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30 November 2021 5 min read

Government modelling shows Australia will gain far more from Net Zero than it will lose. How does the energy sector capitalise?

Alan Rai

Alan Rai
Director | Energy, utilities and resources | Sydney

All eyes have been on COP26, particularly on the extent to which countries have increased their existing emissions reduction targets. Baringa has provided plenty of coverage of COP26, including this excellent summary by Caspian Conran.

In Australia, many observers have been disappointed by the Federal Government not increasing our emissions reduction target beyond the current 2030 target of 26-28% below 2005 levels.

The last day of COP26 coincided with the Federal Government’s release of its economic modelling on the benefits to Australia of achieving Net Zero emissions by 2050 (also known as Australia’s Long-Term Emissions Reduction Plan). The Government’s Net Zero announcement and its economic modelling can be viewed with both a glass half-full and half-empty perspective. A half-full perspective is that Australia does need the Federal Government to commit to Net Zero before we can get there. While the breadth of Net Zero announcements by State Governments is much needed, Federal Government ‘buy in’ is critical to Australia’s ability to achieve Net Zero. Previously, the Federal Government considered it "preferable" to reach Net Zero by 2050. It is now an explicit commitment, though remains unlikely to be legislated at least prior to the next Federal election.

The Government’s modelling says we can achieve 85% of the emissions reductions required for Net Zero by 2050, by purchasing offsets and by achieving the cost targets for technologies such as clean hydrogen, energy storage, and solar PV, amongst the other technologies noted in the Government’s Technology Investment Roadmap. The remaining 15% of emissions reductions require technology cost reductions further to what’s in the Government’s Roadmap. The modelling also shows achieving Net Zero by 2050 would cost just $25 more (provided those technology cost breakthroughs occur) vs. achieving 85% of the emissions reductions.

Those with a glass half-empty view would argue it is internally inconsistent for the Government’s modelling to apply the benefits of a 3% lower cost of capital from achieving Net Zero by 2050 but then show that Net Zero would not be achieved without further technology cost breakthroughs.

When we step back from the details one thing is very clear from the Government’s modelling: Australia collectively stands to gain far more from Net Zero than what it may lose. This is an important and under-appreciated aspect of the Government’s analysis, and while it is consistent with what many others have been saying for quite a long time, it is a remarkable finding given the toll wrought by Australia’s ‘climate wars’ over the past one-and-half decades.

How can Australia’s energy sector mitigate the risks and realise the opportunities provided by Net Zero?

Determining the benefits and costs of decarbonisation is also integral to the climate risk advice we provide to our clients, both in Australia and internationally. Australian energy sector businesses have increasingly sought to improve the measurement of their climate risk as a pre-requisite to managing those risks.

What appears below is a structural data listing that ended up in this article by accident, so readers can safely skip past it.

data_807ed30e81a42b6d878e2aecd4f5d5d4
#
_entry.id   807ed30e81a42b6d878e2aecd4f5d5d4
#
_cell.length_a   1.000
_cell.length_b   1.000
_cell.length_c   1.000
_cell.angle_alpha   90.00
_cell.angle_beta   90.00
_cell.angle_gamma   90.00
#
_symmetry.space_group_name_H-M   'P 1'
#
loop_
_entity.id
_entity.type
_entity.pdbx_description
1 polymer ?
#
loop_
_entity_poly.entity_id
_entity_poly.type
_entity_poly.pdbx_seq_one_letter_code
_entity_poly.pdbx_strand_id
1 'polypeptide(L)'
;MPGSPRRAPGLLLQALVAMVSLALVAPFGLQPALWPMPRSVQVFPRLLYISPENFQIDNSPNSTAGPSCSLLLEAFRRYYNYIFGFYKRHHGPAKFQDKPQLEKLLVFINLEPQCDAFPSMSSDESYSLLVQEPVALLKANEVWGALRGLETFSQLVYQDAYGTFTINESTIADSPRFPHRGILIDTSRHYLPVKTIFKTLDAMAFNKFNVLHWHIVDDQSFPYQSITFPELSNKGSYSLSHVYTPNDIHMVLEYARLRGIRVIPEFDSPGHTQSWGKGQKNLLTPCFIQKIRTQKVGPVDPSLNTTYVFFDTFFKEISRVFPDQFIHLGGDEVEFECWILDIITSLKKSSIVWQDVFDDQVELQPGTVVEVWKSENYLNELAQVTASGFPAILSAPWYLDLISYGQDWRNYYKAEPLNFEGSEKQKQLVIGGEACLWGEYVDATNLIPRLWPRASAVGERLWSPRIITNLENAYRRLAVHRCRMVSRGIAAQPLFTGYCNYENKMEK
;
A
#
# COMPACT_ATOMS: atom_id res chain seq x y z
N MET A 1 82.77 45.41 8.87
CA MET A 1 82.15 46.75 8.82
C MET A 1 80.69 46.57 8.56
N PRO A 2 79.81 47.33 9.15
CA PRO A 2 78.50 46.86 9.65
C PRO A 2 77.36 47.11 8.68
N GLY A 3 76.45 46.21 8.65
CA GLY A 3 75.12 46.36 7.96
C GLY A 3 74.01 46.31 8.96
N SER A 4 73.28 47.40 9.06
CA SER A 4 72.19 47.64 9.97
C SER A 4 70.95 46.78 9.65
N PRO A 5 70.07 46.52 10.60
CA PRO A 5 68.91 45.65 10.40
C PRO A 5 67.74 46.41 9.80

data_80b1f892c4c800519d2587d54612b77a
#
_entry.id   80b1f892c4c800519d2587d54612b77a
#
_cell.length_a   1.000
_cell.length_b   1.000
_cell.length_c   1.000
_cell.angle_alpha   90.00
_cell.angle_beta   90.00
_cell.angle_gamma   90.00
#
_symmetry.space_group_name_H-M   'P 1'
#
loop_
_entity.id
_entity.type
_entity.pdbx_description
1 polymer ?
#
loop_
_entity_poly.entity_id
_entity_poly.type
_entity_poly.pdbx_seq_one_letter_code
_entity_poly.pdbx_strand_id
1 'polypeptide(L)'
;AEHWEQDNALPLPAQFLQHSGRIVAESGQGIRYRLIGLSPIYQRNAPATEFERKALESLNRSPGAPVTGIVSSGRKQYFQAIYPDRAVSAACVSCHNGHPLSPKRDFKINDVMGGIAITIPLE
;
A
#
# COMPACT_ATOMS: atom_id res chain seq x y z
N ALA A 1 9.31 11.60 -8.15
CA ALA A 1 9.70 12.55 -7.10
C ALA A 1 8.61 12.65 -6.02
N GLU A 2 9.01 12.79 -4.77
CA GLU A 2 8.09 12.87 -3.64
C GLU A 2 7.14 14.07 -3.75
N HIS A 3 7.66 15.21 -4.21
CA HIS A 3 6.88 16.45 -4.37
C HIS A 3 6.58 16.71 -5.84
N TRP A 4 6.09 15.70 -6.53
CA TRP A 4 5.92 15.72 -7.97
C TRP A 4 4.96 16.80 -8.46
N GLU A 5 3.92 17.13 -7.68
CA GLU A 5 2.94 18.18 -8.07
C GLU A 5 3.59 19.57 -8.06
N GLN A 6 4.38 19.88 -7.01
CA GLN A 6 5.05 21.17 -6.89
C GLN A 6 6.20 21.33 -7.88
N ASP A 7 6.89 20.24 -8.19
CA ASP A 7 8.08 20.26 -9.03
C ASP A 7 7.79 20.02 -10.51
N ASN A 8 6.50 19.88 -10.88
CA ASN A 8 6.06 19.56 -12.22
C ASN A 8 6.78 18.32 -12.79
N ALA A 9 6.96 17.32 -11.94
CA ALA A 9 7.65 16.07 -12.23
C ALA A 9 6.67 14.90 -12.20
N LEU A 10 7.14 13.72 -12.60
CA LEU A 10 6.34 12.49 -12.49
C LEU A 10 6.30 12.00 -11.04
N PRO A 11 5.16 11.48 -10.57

While ‘risk’ is often viewed in the negative – reduction in the value of fossil fuel assets from consumers preferencing goods and services produced with clean energy and/or from extreme weather events – ‘risk’ also speaks to the opportunities from climate change, especially to those same fossil fuel businesses. These opportunities include tapping into the international and domestic demand for our raw materials and manufactured goods needed in an increasingly green, electrified world:

  • commodities such as iron ore to make steel for renewable generation technologies, as well as ‘rare earths’ such as lithium to make batteries
  • natural gas and clean hydrogen to reduce the emissions-intensity of various production and consumption processes, including power generation, other heavy industry, and transport.

Baringa has been assisting electricity sector businesses to understand what Net Zero means for them, and has developed a Net Zero scenario within our quarterly power market report. At a sectoral level, the strongest decarbonisation has come from Australia’s power generation sector, driven by State-based renewable energy targets and also by energy consumers seeking to procure clean energy.

While the decarbonisation of Australia’s power sector is an impressive and much-needed development, it alone cannot achieve Net Zero for Australia as a whole, and so raises questions about the abatement contribution needed from other sectors. Businesses operating in these other sectors – which include the Oil & Gas, and Metals & Mining– also need to understand their climate risks, both opportunities and threats.

As such, a key objective of Baringa’s Energy Climate Risk offering is helping businesses better understand climate risk measurement and incorporate strategies to minimise the threats and capture the opportunities from climate change, especially those businesses that are outside the power sector. This is being done by supporting the increasing number of Australian energy businesses that have signed up to the Task Force on Climate-Related Financial Disclosures (TCFD) framework. Our Climate Risk offering leverages two existing strengths and offerings: our Climate Risk practice for our FS clients and our Australian energy practice

Contact Alan Rai for support on developing and implementing a decarbonisation roadmap to meet your energy business’ emissions reduction commitments.